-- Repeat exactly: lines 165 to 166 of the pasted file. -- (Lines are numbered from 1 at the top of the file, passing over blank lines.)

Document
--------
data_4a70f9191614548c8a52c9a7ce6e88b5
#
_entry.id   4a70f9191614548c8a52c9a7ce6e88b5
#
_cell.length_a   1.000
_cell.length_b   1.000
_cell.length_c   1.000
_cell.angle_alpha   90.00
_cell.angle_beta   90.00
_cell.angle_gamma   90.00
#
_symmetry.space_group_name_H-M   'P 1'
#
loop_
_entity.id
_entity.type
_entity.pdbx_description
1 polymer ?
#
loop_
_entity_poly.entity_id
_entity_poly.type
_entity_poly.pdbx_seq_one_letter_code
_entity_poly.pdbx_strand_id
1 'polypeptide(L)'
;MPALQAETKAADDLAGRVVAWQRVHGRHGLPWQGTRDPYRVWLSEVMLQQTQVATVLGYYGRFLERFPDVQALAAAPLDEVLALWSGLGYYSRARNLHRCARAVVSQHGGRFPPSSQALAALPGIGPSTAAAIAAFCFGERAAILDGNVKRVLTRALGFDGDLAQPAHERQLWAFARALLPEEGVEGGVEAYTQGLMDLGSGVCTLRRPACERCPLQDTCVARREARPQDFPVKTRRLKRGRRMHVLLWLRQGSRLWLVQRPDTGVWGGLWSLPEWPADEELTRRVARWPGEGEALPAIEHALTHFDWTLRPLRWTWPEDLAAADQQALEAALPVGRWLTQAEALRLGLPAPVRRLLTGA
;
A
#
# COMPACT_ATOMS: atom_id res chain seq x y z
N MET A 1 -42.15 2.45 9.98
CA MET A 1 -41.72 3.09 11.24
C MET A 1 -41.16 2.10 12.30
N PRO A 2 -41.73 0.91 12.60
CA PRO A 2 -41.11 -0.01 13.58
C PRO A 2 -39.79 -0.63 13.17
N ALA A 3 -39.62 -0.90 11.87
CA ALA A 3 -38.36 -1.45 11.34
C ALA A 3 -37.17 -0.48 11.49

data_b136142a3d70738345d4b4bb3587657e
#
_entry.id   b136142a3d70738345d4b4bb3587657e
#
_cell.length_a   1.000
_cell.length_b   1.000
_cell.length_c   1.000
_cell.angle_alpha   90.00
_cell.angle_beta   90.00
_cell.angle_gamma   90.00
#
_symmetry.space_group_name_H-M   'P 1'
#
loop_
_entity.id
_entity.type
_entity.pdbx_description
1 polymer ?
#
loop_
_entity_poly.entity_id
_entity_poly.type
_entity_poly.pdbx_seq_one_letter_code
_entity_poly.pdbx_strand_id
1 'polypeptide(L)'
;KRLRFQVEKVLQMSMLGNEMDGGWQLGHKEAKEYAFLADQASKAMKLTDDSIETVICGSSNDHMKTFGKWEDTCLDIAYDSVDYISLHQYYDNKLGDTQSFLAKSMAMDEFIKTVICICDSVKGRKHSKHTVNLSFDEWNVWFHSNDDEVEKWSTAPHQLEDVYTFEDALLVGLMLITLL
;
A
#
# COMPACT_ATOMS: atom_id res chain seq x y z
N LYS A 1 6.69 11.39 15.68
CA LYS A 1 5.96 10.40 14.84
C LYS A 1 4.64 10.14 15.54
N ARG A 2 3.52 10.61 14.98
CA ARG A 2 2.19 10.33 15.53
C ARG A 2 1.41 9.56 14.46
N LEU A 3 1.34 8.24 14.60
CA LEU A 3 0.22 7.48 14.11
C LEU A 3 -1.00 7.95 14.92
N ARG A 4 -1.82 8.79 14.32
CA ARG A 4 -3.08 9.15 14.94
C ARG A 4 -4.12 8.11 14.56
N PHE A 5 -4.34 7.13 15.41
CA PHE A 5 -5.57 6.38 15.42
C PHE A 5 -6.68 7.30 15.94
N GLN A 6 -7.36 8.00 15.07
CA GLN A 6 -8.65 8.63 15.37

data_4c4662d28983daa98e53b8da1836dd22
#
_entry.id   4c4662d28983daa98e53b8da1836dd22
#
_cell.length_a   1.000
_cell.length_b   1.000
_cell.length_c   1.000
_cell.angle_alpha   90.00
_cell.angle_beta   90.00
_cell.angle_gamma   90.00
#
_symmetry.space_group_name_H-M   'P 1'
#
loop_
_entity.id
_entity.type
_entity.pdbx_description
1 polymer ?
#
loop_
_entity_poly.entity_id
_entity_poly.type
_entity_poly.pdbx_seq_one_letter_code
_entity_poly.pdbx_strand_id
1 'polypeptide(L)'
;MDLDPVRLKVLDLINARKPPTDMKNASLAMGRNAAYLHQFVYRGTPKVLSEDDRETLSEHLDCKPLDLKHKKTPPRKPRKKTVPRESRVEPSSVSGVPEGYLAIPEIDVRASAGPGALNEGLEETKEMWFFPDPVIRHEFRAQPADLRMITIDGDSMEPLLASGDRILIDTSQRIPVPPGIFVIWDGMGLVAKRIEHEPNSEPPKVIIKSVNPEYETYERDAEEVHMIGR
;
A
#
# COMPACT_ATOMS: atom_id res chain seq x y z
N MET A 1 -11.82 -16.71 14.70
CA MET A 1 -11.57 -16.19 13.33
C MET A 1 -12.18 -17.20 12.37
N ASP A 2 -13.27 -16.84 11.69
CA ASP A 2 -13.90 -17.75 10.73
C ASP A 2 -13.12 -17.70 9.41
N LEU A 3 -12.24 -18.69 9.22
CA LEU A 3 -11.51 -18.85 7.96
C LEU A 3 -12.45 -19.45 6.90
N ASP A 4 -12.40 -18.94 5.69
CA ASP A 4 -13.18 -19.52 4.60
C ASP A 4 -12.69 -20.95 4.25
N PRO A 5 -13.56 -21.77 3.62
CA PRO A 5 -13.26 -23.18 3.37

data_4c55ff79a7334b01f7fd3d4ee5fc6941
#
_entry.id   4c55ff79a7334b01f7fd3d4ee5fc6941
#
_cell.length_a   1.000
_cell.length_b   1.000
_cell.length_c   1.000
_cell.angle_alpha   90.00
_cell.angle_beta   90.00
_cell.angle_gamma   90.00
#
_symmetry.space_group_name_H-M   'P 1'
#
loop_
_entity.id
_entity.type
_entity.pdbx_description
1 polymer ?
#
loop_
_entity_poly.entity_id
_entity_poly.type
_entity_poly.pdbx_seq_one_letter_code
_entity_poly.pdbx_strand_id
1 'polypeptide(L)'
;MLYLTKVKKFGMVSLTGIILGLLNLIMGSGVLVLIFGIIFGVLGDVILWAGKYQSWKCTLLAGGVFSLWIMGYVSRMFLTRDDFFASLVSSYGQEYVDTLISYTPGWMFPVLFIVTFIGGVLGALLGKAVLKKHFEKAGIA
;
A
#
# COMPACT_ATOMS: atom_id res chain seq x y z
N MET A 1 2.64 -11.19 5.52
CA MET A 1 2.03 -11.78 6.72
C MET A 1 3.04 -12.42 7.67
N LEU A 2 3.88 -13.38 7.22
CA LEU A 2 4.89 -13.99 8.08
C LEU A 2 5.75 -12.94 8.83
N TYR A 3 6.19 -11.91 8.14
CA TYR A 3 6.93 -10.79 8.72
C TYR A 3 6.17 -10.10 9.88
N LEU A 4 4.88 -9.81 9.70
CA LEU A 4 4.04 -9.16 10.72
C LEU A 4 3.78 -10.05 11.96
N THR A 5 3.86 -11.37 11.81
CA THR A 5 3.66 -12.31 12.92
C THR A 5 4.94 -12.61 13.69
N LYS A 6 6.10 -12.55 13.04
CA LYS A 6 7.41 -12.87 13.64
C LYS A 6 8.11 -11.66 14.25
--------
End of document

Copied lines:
CA LEU A 2 4.89 -13.99 8.08
C LEU A 2 5.75 -12.94 8.83